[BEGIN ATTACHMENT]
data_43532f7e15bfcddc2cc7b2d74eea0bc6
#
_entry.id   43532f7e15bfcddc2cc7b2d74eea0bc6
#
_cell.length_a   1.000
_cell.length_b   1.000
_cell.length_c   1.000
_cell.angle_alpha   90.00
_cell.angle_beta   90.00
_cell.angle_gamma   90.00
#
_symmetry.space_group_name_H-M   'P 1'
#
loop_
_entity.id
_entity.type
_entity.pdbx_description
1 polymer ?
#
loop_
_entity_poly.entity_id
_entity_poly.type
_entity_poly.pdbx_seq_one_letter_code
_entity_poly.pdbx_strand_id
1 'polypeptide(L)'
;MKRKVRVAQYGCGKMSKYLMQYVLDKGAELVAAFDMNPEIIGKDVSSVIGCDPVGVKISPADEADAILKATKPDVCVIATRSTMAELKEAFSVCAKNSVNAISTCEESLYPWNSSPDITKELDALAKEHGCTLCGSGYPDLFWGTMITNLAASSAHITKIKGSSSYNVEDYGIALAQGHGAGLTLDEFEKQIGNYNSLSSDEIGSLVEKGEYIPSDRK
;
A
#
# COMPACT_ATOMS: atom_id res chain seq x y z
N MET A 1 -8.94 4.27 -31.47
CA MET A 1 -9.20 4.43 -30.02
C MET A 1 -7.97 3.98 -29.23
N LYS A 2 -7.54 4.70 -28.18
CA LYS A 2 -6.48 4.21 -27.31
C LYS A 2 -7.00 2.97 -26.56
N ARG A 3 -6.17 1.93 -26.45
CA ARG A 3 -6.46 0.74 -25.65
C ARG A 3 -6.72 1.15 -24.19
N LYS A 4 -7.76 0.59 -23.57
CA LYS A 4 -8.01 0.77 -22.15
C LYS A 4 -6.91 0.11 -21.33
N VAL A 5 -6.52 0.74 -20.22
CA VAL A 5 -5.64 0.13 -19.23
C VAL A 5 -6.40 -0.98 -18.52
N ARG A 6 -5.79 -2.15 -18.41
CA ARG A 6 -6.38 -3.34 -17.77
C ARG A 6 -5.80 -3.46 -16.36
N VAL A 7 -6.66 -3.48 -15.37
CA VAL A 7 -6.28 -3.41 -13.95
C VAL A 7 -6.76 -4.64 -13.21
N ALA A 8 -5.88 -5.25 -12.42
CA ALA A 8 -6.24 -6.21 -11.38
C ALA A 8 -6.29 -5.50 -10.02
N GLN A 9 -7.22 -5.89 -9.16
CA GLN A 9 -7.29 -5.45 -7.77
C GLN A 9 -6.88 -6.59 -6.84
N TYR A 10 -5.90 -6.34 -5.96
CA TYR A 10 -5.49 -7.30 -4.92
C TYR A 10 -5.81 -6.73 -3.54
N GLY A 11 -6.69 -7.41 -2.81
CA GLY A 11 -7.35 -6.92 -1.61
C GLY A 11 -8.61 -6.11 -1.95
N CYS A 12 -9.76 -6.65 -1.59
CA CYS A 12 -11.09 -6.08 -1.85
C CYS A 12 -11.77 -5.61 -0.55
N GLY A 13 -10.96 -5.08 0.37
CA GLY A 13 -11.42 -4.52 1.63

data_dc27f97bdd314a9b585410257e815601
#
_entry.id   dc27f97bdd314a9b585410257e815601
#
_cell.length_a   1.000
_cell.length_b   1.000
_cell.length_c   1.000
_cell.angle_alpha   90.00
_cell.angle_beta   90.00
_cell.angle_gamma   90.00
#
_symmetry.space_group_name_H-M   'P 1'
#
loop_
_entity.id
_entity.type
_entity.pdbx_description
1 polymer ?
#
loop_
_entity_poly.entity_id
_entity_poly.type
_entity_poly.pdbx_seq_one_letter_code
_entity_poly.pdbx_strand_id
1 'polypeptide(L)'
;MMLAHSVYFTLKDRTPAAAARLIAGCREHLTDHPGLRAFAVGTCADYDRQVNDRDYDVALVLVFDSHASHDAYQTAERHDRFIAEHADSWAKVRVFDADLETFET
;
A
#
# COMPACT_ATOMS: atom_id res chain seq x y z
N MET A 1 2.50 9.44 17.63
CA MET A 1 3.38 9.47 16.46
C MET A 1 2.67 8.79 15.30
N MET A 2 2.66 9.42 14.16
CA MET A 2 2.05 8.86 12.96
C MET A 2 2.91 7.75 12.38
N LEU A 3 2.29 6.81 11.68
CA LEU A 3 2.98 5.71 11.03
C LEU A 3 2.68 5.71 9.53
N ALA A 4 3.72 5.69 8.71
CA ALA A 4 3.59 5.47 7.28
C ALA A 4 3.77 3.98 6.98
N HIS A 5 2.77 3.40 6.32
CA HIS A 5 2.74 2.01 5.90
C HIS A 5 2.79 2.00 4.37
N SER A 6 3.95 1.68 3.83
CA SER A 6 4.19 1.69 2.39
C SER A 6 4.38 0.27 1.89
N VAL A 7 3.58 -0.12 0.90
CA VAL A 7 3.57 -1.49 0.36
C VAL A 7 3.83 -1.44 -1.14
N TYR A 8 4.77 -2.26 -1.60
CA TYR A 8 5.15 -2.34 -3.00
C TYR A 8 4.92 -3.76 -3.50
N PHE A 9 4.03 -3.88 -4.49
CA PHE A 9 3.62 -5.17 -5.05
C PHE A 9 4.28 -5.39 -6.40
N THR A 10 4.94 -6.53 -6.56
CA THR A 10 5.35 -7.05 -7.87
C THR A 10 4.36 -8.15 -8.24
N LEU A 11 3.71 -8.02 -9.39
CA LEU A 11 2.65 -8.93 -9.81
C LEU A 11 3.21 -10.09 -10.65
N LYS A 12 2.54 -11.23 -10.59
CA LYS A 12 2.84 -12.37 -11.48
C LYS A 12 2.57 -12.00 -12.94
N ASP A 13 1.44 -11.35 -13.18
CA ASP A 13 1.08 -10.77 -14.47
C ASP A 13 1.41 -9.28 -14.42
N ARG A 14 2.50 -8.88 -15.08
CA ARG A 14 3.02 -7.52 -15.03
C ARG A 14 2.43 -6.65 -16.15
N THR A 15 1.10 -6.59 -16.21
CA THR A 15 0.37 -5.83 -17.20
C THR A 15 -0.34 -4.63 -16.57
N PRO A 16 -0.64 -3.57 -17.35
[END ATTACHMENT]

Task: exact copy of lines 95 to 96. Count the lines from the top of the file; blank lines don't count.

;
A